Share This Article:
Back to Blog

New Employee Imposter Syndrome and How to Combat It

New Employee Imposter Syndrome and How to Combat It

 As the job market is filled with new faces, organizations are faced with the task of integrating inexperienced employees into a healthy and supportive work culture. While new hires may have the tools necessary for success, they are not any less susceptible to the phenomenon of imposter syndrome—a false assumption that they don’t deserve their position or accomplishments and are merely “faking” their way through their career.  

To combat imposter syndrome in new employees, managers can employ strategies that cultivate communication while also ensuring structures are in place to support employees who suffer from misplaced feelings of inadequacy. 


Identifying Imposter Syndrome in New Employees

An employee may be experiencing imposter syndrome if you notice any of the following signs: 

  1. Self-doubt. When it comes to imposter syndrome, self-doubt may appear as a lack of confidence in their work, their knowledge, and their experience. The job of a manager is not to armchair diagnose the employee and their reasons for their self doubt, but to recognize it when it occurs and consider avenues to reassure an employee.    
  2. Perfectionism. When employees pay critical attention to their work beyond what is reasonably expected, they may fail to ever find their work satisfactory. While some managers may consider this a positive trait, the employee may seek perfection at the risk of their ability to accomplish other tasks or manage work-related stress.  
  3. Workaholism. When an employee overworks themselves, they risk burnout or overburdening themselves with extra projects. An employee experiencing imposter syndrome may do this to feel they are contributing to their team by doing more than is required.  


How Onboarding Can Reduce Imposter Syndrome

Walking into a new office on the first day with no knowledge of an organization’s culture, systems, technology, or even how to make coffee can be a daunting prospect. An onboarding process can mitigate the nerves of new employees by using a culture guide and 30-60-90 plan. 

A culture guide covers all things a new hire may not be able to gather intuitively about the company– this may include preferred methods of address or communication, information on parking, ways to source office supplies, IT help, and more. The 30-60-90 plan delves into the more personal day-to-day of a new position, outlining the first 30, 60, and 90 days of expected training and assignments. This plan makes expectations clear and allows employees to track their progress.  

Immediately introducing pillars of an organization’s culture and day-to-day expectations can help prevent imposter syndrome. Clear guides and reasonable trajectories provide much-needed structure at the beginning of an employee’s tenure, and may also work as a tool of reflection later in their career as they note their progress and successes.


Management Strategies for Long-Term Success 

Many new employees experience imposter syndrome, but existing employees do as well– 70% of people experience it at some point. Managers can solve or mitigate imposter syndrome by recognizing the signs and deploying strategies to successfully reduce these feelings.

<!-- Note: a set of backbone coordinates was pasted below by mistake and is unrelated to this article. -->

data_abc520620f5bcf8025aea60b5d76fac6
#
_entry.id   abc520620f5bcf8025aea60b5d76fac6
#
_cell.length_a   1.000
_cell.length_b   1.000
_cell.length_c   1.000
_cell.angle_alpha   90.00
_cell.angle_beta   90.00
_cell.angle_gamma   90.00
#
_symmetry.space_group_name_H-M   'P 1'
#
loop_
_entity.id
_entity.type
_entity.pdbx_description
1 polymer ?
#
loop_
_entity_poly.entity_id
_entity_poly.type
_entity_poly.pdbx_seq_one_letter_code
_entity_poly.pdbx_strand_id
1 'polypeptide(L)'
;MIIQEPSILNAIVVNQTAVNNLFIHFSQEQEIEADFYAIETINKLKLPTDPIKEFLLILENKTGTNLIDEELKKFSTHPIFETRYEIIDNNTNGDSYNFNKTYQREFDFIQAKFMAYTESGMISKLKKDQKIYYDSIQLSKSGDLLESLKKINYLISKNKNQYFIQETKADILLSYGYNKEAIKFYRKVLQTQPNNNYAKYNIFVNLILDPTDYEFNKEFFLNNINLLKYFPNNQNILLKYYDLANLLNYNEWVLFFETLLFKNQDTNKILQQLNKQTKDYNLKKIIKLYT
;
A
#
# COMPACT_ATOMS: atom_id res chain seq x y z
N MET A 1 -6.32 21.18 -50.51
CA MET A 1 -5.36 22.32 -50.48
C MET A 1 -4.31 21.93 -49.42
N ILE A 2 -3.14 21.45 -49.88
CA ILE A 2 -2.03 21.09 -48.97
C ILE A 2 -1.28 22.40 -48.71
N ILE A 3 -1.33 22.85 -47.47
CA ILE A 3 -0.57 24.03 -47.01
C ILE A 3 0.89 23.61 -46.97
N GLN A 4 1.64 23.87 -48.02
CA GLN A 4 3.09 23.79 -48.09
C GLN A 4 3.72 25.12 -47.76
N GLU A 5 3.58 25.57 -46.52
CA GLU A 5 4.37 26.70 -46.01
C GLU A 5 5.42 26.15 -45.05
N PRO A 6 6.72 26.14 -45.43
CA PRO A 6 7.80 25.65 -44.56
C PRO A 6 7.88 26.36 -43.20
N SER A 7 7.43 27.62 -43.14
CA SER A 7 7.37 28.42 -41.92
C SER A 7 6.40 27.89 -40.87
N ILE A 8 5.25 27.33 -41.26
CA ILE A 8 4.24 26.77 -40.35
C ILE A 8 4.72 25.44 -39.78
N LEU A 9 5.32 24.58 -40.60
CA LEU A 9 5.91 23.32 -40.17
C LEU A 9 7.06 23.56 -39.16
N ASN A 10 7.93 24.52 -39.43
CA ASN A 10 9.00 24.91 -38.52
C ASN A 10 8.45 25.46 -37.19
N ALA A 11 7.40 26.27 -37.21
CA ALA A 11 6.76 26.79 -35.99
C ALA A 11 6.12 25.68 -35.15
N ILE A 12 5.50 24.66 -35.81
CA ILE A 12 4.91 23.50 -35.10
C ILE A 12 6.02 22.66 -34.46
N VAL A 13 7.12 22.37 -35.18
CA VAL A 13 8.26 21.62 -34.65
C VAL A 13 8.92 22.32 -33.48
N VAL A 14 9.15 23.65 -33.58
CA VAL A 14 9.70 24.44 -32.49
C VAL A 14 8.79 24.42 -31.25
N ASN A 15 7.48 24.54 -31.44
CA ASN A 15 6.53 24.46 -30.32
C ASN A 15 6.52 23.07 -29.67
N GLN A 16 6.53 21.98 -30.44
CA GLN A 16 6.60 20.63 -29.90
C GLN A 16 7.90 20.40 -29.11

Here are some management strategies for helping employees with imposter syndrome: 

  • Encourage communication. Employees who can talk about their fears or have their questions answered patiently are more likely to feel comfortable in their position. 
  • Have 1:1 meetings. Regular check-ins with direct managers can help employees feel secure in their progress and expectations.  
  • Provide detailed resources. Having a shared drive or organized system for employees to reference can help new hires answer their own questions and work from existing, successful frameworks. This helps them build confidence in their own work as they have the experience of others to refer to.  
  • Reframe negatives. While not all work will be perfect and mistakes will be made, assure an employee that all experiences are learning experiences and will inform their future decisions, resulting in long-term success.  
  • Deal only in facts. An employee may agonize over future mistakes or perceived problems. Manage this by pointing out the immediate goals and accomplishments. Allowing employees to stress over potential future issues may blind them to the concrete successes of their current situation. 

These strategies can create a positive workplace environment that helps prevent imposter syndrome from taking root in an employee’s outlook. Beginning a new job can be nerve-wracking, but managers can recognize the signs and utilize the above strategies to lessen the likelihood of imposter syndrome in their organization.    


Additional Resources

You can stay informed, educated, and up-to-date with important HR topics using BerniePortal’s comprehensive resources:

  • BerniePortal Blog—a one-stop-shop for HR industry news
  • HR Glossary—featuring the most common HR terms, acronyms, and compliance
  • HR Guides—essential pillars, covering an extensive list of comprehensive HR topics
  • BernieU—free online HR courses, approved for SHRM and HRCI recertification credit
  • HR Party of One—our popular YouTube series and podcast, covering emerging HR trends and enduring HR topics

Share This Article:

Related Posts

Thomas J. Peters, best known for his book In Search of Excellence, once stated, “The day...

The first impression an employer makes is just as important (if not more important) than...

Organizations usually take one of four major approaches when talking about pay.

SHRM states that for HR, overlooking social media today would be like “ignoring e-mail 20...

Submit a Comment